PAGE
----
The hidden costs of healthcare consolidation
The healthcare industry has experienced a prolonged period of consolidation. National, regional and local health systems have merged. Independent doctors have joined forces with large physician groups. Those physician groups have been gobbled up by local hospital systems.
Conventional wisdom would suggest that all of this consolidation would improve the economies of scale, resulting in streamlined services, reduced waste and lower costs. But that’s not the case. In fact, according to Dr. Barbara McAneny, former president of the American Medical Association, the opposite is actually happening. “Instead, choices go down, costs go up and staff input on hospital operations is diminished — adding to physician frustrations,” according to McAneny.
I’ve identified three reasons why healthcare consolidation is driving up costs for consumers and provided ways to combat the rising costs of care. First, let’s look at the root causes.
1. Physician offices can now demand hospital-size rates
If your doctor is now part of a larger network, he may be able to demand higher rates. That’s because physicians affiliated with certain health systems may be included in joint contracting with insurers, which means they can command the higher prices of the hospital.
2. Redirecting care to more expensive settings
Many physician groups that are affiliated with health systems are encouraged to refer treatment to their affiliated hospitals. Sometimes that could mean referring a routine procedure to an academic medical center instead of a lower-cost community hospital nearby, resulting in unnecessarily inflated costs.
3. Tacking on facilities charges
Some physician practices, particularly specialist groups, can be reclassified as “outpatient clinics” of the hospital or health system. This can result in an additional hospital facility included in your bill in addition to the physician charge – even though you never set foot in the hospital.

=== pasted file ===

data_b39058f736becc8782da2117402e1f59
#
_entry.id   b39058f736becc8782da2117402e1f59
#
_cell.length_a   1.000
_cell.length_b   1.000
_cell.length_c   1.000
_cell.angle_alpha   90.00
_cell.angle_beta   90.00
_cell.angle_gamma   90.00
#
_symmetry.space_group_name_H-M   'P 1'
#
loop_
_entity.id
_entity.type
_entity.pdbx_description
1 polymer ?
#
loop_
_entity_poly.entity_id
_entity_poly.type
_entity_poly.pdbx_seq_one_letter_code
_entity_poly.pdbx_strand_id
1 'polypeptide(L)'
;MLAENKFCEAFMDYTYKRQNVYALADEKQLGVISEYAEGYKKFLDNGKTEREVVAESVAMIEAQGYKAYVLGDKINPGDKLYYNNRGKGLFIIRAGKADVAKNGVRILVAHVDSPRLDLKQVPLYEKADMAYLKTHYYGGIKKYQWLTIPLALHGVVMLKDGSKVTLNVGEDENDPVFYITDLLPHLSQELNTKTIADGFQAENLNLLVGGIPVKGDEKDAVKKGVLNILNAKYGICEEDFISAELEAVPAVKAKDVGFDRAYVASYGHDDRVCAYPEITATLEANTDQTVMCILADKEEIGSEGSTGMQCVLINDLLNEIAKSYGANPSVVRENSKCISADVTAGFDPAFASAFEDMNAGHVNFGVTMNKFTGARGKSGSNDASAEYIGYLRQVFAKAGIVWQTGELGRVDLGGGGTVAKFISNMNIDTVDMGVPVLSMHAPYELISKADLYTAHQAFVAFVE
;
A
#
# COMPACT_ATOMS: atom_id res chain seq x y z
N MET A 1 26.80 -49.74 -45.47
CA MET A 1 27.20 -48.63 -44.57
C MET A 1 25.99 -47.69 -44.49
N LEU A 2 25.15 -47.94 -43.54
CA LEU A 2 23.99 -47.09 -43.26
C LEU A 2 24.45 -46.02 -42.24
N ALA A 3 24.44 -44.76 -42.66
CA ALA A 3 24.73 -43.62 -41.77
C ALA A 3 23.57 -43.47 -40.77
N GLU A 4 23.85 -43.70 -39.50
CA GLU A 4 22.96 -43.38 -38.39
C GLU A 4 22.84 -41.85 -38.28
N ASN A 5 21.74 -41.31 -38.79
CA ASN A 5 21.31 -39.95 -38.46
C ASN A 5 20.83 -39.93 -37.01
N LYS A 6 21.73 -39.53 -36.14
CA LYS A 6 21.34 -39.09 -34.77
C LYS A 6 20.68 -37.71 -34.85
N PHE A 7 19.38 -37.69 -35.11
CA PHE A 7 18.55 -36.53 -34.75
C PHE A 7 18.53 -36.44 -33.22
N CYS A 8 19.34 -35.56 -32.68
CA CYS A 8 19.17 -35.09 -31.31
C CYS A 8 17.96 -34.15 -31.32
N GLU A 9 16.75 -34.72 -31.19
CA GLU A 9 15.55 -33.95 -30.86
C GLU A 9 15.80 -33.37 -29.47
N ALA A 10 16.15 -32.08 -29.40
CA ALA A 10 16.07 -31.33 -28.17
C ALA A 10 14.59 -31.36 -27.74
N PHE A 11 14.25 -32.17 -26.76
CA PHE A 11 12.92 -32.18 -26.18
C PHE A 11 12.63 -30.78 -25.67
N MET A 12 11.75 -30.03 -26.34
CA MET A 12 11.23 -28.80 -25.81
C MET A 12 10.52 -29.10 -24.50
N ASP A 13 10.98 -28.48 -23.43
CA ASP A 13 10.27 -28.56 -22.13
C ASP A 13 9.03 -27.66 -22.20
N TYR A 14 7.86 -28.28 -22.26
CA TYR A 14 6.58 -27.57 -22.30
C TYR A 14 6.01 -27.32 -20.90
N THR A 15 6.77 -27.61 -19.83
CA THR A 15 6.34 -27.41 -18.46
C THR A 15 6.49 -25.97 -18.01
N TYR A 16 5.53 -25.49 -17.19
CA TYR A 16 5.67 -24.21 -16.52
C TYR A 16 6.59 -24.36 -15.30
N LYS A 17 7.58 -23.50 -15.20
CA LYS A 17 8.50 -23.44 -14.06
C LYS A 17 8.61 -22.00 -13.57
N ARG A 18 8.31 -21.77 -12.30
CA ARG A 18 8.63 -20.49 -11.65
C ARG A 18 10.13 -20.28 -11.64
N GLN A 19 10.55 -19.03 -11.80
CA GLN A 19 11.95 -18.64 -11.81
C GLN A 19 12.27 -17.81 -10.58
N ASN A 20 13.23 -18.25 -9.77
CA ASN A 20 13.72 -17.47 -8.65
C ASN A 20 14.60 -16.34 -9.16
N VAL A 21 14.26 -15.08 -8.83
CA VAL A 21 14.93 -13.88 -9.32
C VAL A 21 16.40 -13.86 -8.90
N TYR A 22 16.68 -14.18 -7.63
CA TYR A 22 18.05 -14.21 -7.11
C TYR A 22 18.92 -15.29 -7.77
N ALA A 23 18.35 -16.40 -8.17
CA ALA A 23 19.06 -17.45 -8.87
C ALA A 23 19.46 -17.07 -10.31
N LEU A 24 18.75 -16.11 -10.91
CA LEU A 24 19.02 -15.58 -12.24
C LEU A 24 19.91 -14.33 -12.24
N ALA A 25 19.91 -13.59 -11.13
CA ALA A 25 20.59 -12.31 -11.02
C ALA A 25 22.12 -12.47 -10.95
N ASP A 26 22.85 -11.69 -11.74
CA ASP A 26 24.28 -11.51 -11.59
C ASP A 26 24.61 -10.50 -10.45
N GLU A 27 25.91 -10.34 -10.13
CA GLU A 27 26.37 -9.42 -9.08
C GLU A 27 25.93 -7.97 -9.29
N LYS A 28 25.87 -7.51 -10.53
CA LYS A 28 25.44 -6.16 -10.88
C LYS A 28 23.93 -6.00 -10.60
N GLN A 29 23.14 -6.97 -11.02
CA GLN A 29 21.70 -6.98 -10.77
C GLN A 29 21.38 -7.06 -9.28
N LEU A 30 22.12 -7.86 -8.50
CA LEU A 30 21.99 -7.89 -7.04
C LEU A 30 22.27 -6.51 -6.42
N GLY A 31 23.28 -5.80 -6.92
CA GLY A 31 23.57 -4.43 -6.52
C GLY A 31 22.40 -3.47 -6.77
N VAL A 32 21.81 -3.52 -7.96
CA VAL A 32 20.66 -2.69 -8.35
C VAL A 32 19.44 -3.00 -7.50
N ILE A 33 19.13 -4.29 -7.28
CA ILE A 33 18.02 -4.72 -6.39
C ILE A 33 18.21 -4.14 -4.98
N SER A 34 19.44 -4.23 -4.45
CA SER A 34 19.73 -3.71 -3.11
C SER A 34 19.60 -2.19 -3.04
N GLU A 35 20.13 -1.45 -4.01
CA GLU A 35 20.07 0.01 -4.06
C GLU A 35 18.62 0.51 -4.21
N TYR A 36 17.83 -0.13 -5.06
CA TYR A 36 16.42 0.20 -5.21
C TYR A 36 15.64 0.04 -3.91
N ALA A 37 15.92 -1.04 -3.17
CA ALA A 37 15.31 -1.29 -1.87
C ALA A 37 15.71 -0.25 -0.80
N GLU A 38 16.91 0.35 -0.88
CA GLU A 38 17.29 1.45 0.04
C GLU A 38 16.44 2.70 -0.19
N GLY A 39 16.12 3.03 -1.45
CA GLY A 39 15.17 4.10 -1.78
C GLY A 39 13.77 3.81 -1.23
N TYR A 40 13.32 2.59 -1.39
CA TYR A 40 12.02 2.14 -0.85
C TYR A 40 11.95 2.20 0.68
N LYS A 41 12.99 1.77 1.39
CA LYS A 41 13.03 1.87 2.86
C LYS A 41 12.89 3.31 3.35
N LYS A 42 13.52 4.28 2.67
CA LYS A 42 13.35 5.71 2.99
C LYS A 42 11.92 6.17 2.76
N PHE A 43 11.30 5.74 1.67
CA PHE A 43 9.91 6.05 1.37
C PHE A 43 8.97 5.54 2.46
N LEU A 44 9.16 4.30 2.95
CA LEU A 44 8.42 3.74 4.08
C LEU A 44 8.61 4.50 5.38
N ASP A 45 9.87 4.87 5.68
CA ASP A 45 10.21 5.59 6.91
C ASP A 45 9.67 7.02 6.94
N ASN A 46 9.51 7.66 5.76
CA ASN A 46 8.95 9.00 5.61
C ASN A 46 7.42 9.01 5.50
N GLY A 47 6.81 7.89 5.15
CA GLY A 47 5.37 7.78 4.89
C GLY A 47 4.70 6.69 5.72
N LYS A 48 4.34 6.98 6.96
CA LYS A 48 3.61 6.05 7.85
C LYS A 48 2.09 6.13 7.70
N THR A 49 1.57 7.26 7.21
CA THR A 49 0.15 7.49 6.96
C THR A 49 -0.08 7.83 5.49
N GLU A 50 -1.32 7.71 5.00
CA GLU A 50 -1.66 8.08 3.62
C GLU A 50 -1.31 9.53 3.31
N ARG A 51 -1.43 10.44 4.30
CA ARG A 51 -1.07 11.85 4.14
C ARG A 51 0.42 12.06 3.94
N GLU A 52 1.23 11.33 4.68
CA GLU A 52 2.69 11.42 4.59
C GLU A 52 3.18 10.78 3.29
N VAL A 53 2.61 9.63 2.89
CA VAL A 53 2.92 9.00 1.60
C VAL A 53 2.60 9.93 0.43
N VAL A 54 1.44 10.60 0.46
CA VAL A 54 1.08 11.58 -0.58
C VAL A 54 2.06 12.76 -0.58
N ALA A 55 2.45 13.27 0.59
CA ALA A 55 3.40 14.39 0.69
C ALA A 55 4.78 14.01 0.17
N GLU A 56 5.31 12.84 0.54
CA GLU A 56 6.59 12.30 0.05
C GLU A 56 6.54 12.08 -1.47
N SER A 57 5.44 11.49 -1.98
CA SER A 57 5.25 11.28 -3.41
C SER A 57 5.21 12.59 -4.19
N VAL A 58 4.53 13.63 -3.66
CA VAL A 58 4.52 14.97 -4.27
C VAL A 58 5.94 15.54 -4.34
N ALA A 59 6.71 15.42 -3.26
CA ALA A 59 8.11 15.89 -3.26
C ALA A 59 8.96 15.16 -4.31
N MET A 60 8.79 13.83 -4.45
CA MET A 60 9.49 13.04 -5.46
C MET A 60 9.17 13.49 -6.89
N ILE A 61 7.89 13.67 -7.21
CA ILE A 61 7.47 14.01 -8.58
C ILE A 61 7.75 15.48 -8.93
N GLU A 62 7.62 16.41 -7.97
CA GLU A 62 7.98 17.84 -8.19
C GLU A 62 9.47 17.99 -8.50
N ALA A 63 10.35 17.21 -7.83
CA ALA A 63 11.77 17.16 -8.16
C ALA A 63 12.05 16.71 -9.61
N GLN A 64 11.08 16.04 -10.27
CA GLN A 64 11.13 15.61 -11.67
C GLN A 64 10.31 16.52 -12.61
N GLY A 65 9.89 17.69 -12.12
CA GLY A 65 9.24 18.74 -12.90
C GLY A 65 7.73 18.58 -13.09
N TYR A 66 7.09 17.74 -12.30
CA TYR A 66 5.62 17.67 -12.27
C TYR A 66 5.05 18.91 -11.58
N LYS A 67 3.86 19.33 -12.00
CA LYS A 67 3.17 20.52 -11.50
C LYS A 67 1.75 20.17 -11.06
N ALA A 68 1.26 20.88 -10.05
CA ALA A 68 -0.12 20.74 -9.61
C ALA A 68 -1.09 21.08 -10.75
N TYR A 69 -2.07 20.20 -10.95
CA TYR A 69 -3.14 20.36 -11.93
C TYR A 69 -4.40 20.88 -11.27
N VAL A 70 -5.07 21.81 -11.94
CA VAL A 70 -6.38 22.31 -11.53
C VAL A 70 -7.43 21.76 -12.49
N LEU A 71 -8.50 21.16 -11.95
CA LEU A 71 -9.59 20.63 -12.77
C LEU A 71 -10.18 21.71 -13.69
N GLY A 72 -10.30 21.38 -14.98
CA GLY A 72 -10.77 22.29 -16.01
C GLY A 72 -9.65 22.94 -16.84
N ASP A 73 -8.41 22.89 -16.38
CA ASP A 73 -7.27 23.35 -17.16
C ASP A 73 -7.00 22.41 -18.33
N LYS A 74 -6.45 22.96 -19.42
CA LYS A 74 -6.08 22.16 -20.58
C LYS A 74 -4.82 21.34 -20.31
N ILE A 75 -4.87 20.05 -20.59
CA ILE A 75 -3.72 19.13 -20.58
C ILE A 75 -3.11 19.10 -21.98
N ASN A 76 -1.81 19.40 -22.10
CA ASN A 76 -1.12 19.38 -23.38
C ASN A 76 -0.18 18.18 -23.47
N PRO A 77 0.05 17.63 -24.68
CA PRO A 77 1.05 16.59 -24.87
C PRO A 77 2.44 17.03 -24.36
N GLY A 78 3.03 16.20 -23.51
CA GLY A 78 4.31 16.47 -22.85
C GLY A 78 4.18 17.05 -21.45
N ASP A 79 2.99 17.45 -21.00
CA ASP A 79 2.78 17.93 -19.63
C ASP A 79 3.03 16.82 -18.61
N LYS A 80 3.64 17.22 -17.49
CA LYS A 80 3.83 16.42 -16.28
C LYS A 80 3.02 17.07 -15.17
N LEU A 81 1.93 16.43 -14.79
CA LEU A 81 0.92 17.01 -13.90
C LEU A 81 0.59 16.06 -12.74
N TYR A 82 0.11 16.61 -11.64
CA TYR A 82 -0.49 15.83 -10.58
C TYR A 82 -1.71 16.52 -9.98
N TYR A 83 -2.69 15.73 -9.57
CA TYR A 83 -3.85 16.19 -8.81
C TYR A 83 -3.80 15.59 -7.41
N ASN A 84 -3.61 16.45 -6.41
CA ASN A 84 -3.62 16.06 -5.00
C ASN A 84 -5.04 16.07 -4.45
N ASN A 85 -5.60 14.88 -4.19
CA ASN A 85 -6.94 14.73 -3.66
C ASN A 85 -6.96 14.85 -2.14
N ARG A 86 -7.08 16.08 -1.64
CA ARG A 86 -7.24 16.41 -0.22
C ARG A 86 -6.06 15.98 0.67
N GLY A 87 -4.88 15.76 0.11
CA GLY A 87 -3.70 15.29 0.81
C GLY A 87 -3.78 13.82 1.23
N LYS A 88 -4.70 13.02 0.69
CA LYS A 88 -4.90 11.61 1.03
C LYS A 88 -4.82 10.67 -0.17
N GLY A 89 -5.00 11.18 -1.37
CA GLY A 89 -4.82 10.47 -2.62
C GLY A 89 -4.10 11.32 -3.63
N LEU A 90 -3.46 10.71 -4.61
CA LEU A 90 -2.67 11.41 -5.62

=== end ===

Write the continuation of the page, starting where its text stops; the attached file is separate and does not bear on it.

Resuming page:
Combatting the rising costs of care consolidation
While it can be frustrating to realize the challenges of our new healthcare reality, there are some things you can do to combat these hidden costs. As an employer, you must help your employees take control of costs before they undergo a medical procedure. That means asking questions, like where the procedure will be performed and if there’s a lower-cost option? Secondly, you must remind your employees to scrutinize their bill. If they see a hospital charge for a procedure performed in an outpatient setting, bring it up to the provider and ask for the fee to be removed. Lastly, you can reject broad panel networks and embrace high-performance solutions that include providers who are committed to delivering healthcare value. By addressing costs up front, employers and employees alike will be better equipped to take control of the situation and lower costs. It’s all part of Imagine Health’s plan to give control to employers and employees.
About the Author: Imagine Health
A different kind of health plan, Imagine Health lowers spend today, controls costs over the long term and gives control to the people who pay for healthcare: employers and their employees. Ready to challenge the status quo and take back control of healthcare? Contact Imagine Health to get started.